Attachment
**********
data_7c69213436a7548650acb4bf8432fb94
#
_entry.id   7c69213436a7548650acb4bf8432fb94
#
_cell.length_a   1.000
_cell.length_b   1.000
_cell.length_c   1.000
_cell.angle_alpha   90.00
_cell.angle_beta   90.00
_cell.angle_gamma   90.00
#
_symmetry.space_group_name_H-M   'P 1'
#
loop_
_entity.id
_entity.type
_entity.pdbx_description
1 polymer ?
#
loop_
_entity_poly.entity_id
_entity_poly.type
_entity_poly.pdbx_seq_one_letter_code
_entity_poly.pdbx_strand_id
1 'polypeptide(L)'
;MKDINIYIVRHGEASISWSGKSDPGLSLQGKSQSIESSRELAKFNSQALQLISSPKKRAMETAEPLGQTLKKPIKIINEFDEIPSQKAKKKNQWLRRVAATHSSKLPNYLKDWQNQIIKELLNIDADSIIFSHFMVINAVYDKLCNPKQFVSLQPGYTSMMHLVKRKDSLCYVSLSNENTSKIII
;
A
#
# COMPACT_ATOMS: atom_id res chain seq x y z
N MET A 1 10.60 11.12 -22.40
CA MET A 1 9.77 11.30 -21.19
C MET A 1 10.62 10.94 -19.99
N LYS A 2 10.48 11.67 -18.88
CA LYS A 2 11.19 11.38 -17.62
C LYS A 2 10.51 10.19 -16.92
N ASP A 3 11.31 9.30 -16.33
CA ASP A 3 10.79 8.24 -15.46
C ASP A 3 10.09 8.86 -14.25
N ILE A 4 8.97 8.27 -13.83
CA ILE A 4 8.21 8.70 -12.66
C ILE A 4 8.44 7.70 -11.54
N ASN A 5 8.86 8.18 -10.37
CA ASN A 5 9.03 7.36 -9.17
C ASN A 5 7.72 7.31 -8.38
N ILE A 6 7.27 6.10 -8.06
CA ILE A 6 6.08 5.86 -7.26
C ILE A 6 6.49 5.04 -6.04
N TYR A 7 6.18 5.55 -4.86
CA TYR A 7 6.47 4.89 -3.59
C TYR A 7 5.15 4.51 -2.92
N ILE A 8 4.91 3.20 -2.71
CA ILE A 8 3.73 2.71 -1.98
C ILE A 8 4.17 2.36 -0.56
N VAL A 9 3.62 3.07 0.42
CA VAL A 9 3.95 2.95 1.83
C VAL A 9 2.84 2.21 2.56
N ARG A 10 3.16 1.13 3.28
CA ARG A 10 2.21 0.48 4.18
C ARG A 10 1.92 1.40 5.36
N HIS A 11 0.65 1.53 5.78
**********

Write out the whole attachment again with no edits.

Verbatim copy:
data_7c69213436a7548650acb4bf8432fb94
#
_entry.id   7c69213436a7548650acb4bf8432fb94
#
_cell.length_a   1.000
_cell.length_b   1.000
_cell.length_c   1.000
_cell.angle_alpha   90.00
_cell.angle_beta   90.00
_cell.angle_gamma   90.00
#
_symmetry.space_group_name_H-M   'P 1'
#
loop_
_entity.id
_entity.type
_entity.pdbx_description
1 polymer ?
#
loop_
_entity_poly.entity_id
_entity_poly.type
_entity_poly.pdbx_seq_one_letter_code
_entity_poly.pdbx_strand_id
1 'polypeptide(L)'
;MKDINIYIVRHGEASISWSGKSDPGLSLQGKSQSIESSRELAKFNSQALQLISSPKKRAMETAEPLGQTLKKPIKIINEFDEIPSQKAKKKNQWLRRVAATHSSKLPNYLKDWQNQIIKELLNIDADSIIFSHFMVINAVYDKLCNPKQFVSLQPGYTSMMHLVKRKDSLCYVSLSNENTSKIII
;
A
#
# COMPACT_ATOMS: atom_id res chain seq x y z
N MET A 1 10.60 11.12 -22.40
CA MET A 1 9.77 11.30 -21.19
C MET A 1 10.62 10.94 -19.99
N LYS A 2 10.48 11.67 -18.88
CA LYS A 2 11.19 11.38 -17.62
C LYS A 2 10.51 10.19 -16.92
N ASP A 3 11.31 9.30 -16.33
CA ASP A 3 10.79 8.24 -15.46
C ASP A 3 10.09 8.86 -14.25
N ILE A 4 8.97 8.27 -13.83
CA ILE A 4 8.21 8.70 -12.66
C ILE A 4 8.44 7.70 -11.54
N ASN A 5 8.86 8.18 -10.37
CA ASN A 5 9.03 7.36 -9.17
C ASN A 5 7.72 7.31 -8.38
N ILE A 6 7.27 6.10 -8.06
CA ILE A 6 6.08 5.86 -7.26
C ILE A 6 6.49 5.04 -6.04
N TYR A 7 6.18 5.55 -4.86
CA TYR A 7 6.47 4.89 -3.59
C TYR A 7 5.15 4.51 -2.92
N ILE A 8 4.91 3.20 -2.71
CA ILE A 8 3.73 2.71 -1.98
C ILE A 8 4.17 2.36 -0.56
N VAL A 9 3.62 3.07 0.42
CA VAL A 9 3.95 2.95 1.83
C VAL A 9 2.84 2.21 2.56
N ARG A 10 3.16 1.13 3.28
CA ARG A 10 2.21 0.48 4.18
C ARG A 10 1.92 1.40 5.36
N HIS A 11 0.65 1.53 5.78